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How Long Do Plastic Pallets Last?

image Robin Kiefer image March 3, 2017
How Long Do Plastic Pallets Last

How long do plastic pallets last?

That’s the $64,000 question in our industry. Predicting a plastic pallet’s lifespan is both simple and impossible to determine.

Pallet Lifespan - How Long Do Plastic Pallets Last?

How Long Do Plastic Pallets Last?

What Is the lifespan of a plastic Pallet?

The Simple Answer

Plastic Pallets last forever!

Disclaimer: The claim that plastic pallets last forever assumes the following

  • the pallet is not stored in the sunlight
  • the pallet is not lost or intentionally damaged
  • the pallet is always loaded properly within specifications
  • the pallet is always handled perfectly

The Impossible Answer

A Plastic Pallet’s Lifespan? It depends!

Plastic Pallets last forever if… there are a lot of “ifs”.

  • Pallet lifespan depends on the users application and handling practices:
  • It’s also important to make sure the pallet being used is appropriate for the application.
  • Often times, the cheapest pallet can become the most expensive, hiding the true expense of using a pallet that is not up to the task. After all, you must you consider product damage/loss due to overloading or improper use.

Reality Check

Neither answer is really helpful in the real world of material handling.

However, we do know that when the right pallet is selected for an application and it’s handled appropriately, it will outlast a wood pallet many times over.

At One Way Solutions, we’ve seen pallets in active use that were produced more than a decade ago.

The Bottom Line Pro Tip

Treat your plastic pallets well and they will return the favor- they’ll last longer and you’ll save money by drastically reducing the frequency of pallet replacement.

Happy Warehouse - Happy Plastic Pallets

What do you think?

We value your option and pallet expertise!

  • How long have your pallets lasted?
  • What handling tricks have increased pallet lifespan?

Please leave your comments below and contact us for assistance on finding the perfect plastic pallet for the right price.

About Robin Kiefer

Robin Spencer Kiefer connects customers with solutions and products. Robin is the Digital Marketing Manager of One Way Solutions.

What’s Your Cheapest Plastic Pallet?

image Brian Pigott image March 2, 2017
Our Cheapest Plastic Pallet

What’s our Cheapest Plastic Pallet?

To be honest, that’s a tough question. But I understand why you’re asking!

But first, a bit of pallet advice:

The cheapest plastic pallet isn’t necessarily the best plastic pallet for your application!

Considering that approximately 100 people per year die from forklift/pallet injuries, making sure that the pallet we sell is sufficient for it’s application is something we take seriously.

In the past 15 years, there have been dozens of customers that have not taken our pallet advice, only to regret it later. Fortunately, these cases resulted in an exchange for a more durable pallet and were not the result of an injury.

Just Answer The Question!

If we put aside the issue of application and look purely at price, we have several plastic pallets that match the ‘up front’ pricing of wood pallets. I say ‘up front’ because plastic pallets also have less tangible cost savings.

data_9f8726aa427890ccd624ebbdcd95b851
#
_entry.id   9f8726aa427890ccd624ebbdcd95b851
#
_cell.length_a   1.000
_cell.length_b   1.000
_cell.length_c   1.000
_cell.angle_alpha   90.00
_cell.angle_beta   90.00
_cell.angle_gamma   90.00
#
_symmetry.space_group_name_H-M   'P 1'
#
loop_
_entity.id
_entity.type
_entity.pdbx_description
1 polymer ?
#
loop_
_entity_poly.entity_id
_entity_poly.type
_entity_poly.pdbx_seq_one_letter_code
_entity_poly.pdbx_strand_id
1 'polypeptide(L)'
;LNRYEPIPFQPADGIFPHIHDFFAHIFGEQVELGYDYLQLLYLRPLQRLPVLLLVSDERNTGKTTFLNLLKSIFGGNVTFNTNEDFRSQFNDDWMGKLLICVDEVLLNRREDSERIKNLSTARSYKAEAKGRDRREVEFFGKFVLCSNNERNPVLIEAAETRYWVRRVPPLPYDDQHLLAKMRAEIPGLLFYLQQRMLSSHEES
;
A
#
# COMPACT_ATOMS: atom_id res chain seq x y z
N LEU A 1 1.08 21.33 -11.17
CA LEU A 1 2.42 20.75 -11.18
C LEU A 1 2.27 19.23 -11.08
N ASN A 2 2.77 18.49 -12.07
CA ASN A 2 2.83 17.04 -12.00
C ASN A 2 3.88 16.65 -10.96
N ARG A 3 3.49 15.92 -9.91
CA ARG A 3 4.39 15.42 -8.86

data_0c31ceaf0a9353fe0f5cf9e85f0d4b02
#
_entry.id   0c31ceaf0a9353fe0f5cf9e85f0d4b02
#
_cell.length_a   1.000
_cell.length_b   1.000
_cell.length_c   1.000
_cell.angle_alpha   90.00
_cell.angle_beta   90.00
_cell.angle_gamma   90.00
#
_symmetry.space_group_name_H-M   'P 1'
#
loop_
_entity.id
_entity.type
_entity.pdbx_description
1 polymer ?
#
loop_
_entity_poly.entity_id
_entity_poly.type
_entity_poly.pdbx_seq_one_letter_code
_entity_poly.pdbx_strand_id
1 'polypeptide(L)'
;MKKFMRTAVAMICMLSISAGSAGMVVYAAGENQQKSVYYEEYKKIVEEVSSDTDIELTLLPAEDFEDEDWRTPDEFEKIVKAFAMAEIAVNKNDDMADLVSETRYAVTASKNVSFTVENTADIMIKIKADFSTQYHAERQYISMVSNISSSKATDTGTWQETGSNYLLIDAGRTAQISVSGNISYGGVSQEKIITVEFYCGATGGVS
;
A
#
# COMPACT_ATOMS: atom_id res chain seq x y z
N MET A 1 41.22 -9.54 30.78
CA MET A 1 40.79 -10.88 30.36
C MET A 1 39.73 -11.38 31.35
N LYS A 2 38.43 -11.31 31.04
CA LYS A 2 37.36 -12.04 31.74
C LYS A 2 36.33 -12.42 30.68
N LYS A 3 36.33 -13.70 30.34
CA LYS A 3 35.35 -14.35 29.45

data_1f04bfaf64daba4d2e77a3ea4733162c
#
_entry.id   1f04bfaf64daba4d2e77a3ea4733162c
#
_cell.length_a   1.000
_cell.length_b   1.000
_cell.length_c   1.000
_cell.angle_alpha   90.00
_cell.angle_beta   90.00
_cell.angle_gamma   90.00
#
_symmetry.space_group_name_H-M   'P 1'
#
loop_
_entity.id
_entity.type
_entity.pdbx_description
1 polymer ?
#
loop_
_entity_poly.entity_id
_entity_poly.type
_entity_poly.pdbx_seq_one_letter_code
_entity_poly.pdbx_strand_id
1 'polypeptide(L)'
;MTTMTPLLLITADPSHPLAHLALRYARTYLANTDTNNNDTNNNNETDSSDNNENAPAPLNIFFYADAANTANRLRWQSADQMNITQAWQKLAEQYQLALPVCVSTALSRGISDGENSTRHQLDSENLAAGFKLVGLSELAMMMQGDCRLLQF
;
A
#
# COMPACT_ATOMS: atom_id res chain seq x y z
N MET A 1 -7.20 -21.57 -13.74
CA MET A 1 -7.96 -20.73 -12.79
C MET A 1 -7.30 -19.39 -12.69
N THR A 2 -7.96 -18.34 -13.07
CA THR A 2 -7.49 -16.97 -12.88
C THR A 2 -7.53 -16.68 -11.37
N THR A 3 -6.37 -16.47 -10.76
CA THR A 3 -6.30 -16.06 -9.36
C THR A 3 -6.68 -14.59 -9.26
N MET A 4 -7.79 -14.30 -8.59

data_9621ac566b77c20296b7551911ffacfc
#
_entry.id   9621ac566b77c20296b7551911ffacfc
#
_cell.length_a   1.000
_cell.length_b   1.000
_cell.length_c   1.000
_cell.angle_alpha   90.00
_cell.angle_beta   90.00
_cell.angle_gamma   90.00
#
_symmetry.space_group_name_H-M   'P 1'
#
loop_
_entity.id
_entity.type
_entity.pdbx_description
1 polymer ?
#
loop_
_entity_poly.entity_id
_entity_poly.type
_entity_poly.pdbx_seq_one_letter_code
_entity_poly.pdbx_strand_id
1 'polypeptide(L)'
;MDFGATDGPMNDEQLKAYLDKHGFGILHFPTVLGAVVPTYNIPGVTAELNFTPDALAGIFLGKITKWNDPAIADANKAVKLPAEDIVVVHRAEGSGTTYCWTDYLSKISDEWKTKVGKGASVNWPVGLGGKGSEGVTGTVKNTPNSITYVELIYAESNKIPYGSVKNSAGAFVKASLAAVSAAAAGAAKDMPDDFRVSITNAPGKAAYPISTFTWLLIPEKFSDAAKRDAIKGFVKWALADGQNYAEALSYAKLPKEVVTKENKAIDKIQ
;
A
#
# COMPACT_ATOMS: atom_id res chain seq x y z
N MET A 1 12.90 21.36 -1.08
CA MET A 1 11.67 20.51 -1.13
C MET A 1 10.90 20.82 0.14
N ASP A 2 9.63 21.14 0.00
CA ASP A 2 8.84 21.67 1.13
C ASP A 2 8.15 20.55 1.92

What are the hidden plastic pallet savings?

  • freight cost savings
  • lower frequency of replacement
  • potentially lower insurance premiums
  • less operations down time due to injury (due to nails and splinters commonly caused by wood pallets)
  • less product damage (again, no nails / splinters)
  • reduced risk of product and contamination (vital for food and pharmaceuticals)

Lower Freight Costs

Because plastic pallets often weigh less than wood pallets, it costs less money to ship them to your warehouse and to your customers.

Lower Frequency Of Replacement

Plastic pallet durability is excellent, often outlasting wood pallets. The longer plastic pallet lifespan means you will replace them less frequently- and buying less often saves you money!

OK! But what are your cheapest plastic pallets?

All of our pallets are priced competitively, but I’d like to mention one pallet that stands out in our pallet catalog.

Meet the NL5.5, our cheapest plastic pallet!

Our least expensive pallet is the # PP-O-40-NL5.5 40×48 Nestable Open Deck Light Duty Plastic Pallet. We offer higher quantities of the NL5.5 for less $8 per unit, and it weighs less than 12 lbs.

Pro Tip: less weight means less pallet resin material, that’s less cost for our customers!

40 x 48 Nestable Light Duty Plastic Pallet

Our cheapest pallet, the NL5.5

One Way Solutions co-designed the NL5.5 plastic pallet to have the lowest possible weight with a high load capacity sufficient for many applications and widespread use. It’s weight to capacity ratio is among the highest in our product offering.

Right Pallet, Right Price, Right Time, Right Way!

At One Way Solutions, we strive to find cost savings at every opportunity so that we can pass these savings onto our customers. Combined with unparalleled service, we continue to build repeat business as loyal customers return for their plastic pallet needs.

Our very first customer in 2003 is still a customer in 2017.

We Can Help!

Please contact us for pricing or info on any of our plastic pallets, including our cheapest one.

About Brian Pigott

Brian Pigott is an engineer and customer-centric entrepreneur. Brian is the Managing Director of One Way Solutions.

Are Solid Deck Pallets Stronger?

image Robin Kiefer image February 23, 2017